Recently I visited the home of a very sweet and fun lady who is also chronically ill. She was having a bad day and worried that she might throw up in front of me. I told her not to sweat it because I have one of the best, meaning most embarrassing, puke stories ever.
And so, without further ado, my puke story. Because humiliation--much like stupidity and misery--is meant to be shared.
Last summer, we hosted an incredible young man for a week. He was here for the same (now annual) young writers’ retreat that I blogged about a few weeks ago. The night Jacob arrived, I started feeling a little icky. The next morning I woke up with tonsils so swollen I could barely talk or eat. Strep! I have an extensive history with Strep, so I’m pretty good at recognizing it.
I went in to see the nurse who actually recoiled when she saw my Strep bugs growing in the doohickey they use to test the skin they’ve scraped off your throat with the barf stick. (Aren’t you impressed with my knowledge of medical terms?) I got a shot. You know where. And then the nurse practitioner offered to give me a prescription for a narcotic pain-killer. I did the Rambo-Mom thing and told him, “No. I’ll be fine.” But it sounded like, “Nn, Ul b fund.” He asked if it felt like I was swallowing nails. I nodded.
So I came home with a safe little syrup that only had half the power of Vicadin. I took the smallest recommended dose, one teaspoon, and lay down on the couch. Nothing. No relief. No wooziness.
Fast forward four hours. I’d promised my friend, Dianna, who organized the writing event, that I would participate in a special critique night with the teens. I didn’t want to let her down, so I took a teaspoon and a half of the narcotic, choked down some soup, and got in the van with my mom driving, and Jacob, our Southern gentleman house guest, riding in the back seat.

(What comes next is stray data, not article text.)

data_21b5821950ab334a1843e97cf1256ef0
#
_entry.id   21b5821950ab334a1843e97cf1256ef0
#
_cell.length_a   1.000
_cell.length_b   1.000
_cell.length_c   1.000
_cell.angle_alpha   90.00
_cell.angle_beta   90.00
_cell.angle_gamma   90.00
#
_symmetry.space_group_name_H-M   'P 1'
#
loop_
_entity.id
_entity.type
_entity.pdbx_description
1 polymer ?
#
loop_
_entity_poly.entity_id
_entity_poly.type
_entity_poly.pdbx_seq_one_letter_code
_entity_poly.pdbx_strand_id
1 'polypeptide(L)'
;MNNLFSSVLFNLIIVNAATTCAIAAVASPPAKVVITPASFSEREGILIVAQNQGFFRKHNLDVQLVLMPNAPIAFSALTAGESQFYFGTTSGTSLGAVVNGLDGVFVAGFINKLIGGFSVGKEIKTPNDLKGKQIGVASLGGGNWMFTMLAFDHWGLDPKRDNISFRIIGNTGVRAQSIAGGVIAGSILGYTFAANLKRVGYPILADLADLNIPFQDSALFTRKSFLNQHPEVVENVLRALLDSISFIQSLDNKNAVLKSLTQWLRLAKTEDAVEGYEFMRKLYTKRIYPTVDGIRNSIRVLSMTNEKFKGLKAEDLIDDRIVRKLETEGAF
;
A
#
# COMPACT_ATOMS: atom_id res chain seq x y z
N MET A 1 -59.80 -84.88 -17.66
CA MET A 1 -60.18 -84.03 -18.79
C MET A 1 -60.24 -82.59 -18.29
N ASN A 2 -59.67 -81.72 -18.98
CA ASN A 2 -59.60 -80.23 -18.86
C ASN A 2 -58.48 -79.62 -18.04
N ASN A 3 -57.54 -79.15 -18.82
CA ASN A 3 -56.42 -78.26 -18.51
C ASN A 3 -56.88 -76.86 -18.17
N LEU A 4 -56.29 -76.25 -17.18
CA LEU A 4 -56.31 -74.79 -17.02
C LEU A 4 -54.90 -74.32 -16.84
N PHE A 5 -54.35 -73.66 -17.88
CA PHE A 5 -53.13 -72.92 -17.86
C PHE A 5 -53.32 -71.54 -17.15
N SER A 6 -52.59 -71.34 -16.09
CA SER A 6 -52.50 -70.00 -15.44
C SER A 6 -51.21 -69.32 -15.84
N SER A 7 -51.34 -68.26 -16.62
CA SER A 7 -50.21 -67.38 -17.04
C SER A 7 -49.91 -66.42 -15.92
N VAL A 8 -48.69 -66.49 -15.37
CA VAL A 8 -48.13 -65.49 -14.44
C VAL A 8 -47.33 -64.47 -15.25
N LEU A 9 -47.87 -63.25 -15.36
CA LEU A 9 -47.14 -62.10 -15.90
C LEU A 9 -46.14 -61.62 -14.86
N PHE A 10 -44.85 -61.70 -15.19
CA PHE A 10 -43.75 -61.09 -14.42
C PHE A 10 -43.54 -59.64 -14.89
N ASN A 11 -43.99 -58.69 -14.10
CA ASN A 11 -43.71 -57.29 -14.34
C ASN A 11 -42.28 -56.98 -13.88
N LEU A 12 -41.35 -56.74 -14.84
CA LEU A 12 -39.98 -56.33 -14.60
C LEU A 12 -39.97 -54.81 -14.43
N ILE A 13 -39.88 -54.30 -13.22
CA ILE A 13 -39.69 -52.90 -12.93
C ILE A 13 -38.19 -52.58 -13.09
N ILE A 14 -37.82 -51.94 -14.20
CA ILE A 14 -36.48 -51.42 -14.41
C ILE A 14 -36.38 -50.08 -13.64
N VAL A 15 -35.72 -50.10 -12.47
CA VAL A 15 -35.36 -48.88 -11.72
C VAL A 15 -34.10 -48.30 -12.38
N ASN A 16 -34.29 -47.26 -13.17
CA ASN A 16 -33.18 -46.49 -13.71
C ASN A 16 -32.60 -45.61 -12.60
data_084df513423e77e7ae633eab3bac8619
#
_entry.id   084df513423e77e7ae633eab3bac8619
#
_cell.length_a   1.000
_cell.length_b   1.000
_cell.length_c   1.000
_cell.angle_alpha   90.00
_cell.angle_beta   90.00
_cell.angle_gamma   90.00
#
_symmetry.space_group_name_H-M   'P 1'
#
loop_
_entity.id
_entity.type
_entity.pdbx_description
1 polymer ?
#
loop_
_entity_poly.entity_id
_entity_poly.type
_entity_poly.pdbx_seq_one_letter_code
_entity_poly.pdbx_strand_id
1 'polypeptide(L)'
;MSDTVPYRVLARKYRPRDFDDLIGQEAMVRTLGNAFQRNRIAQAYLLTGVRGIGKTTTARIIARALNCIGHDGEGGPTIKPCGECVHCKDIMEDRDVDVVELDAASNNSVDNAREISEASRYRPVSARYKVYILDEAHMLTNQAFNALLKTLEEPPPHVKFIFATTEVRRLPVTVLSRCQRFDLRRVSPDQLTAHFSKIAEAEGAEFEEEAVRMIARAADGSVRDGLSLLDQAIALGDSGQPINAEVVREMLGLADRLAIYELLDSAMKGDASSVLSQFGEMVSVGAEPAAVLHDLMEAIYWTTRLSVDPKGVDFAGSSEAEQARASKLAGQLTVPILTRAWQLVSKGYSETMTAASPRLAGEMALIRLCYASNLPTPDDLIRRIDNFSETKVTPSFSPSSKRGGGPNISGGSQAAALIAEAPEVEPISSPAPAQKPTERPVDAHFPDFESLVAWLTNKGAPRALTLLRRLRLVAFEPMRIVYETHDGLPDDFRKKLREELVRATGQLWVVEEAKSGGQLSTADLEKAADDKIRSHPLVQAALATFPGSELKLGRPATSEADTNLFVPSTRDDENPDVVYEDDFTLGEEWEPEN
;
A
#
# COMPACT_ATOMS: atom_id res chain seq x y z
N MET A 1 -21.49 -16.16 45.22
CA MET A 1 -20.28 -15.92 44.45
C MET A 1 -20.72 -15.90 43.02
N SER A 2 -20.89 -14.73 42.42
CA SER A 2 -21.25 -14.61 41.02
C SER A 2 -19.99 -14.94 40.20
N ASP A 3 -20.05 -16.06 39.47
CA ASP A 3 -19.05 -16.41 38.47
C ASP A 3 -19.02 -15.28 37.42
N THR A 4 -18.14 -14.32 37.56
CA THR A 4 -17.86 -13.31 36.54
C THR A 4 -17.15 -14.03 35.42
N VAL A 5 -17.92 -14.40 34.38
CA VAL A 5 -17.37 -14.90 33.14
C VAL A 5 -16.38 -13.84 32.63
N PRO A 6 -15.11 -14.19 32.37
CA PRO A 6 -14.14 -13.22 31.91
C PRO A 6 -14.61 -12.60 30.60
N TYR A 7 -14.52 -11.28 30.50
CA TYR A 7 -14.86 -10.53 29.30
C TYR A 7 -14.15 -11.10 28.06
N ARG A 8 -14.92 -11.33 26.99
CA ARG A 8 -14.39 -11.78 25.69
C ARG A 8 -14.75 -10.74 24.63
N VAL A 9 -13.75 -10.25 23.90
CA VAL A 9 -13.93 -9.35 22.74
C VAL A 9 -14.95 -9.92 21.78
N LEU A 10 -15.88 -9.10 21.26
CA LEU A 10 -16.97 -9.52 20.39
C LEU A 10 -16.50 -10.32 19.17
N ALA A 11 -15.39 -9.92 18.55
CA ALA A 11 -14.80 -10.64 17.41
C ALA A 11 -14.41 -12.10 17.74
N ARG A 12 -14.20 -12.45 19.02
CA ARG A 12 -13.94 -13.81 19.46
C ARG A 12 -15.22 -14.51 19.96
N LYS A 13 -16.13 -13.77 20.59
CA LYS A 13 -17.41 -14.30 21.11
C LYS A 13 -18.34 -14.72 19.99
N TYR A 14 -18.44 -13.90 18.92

By the time we arrived at our host’s home, I was dizzy, nauseated, and shaking. I managed to get downstairs to the quiet basement, where I proceeded to hallucinate every time I closed my eyes for the next three or so hours. The odd thing was, I knew I was hallucinating, so it wasn’t scary, just mildly entertaining. I missed the entire meeting, but when it was time to go home, I was starting to feel better.
I got back in the van, ready to be home and in bed, but as we drove, my cold sweats returned and my stomach roiled. By the time Mom pulled the van into the driveway, it was clear I’d have to run for it. In retrospect, I should have just found a dark corner of the yard or maybe headed for the pond. (Wouldn’t that have made DH happy?)
I scrambled up the steps, hand clamped over my mouth, but the bathroom was just too far away. You know how when you put your finger over the garden hose, it creates pressure and the water comes out with the force of a fire hydrant? It’s the same with barf. I managed to spray the walls from my foyer, down the hall, and into the bathroom. Yuk!
When I emerged from the bathroom, I found my mother and our house guest, cleaning the walls. I was mortified! I’d met this guy all of a day ago, and here he was scrubbing vomit from my walls. I feebly protested Jacob’s assistance, and he said in his adorable, Southern drawl, “Aw, this is nothing ma’am. Last week I learned how to artificially inseminate cows.” Later my mom told me they had to get out a step stool because neither of them could reach as high as my missile-launcher-mouth could.
You may ask why I would willingly share this with everybody. The answer is that moments like these, while miserable at the time, are meant to keep us humble and maybe ease another’s discomfort later on. Otherwise, those embarrassing moments are useless, and who wants to endure humiliation like that for nothing?
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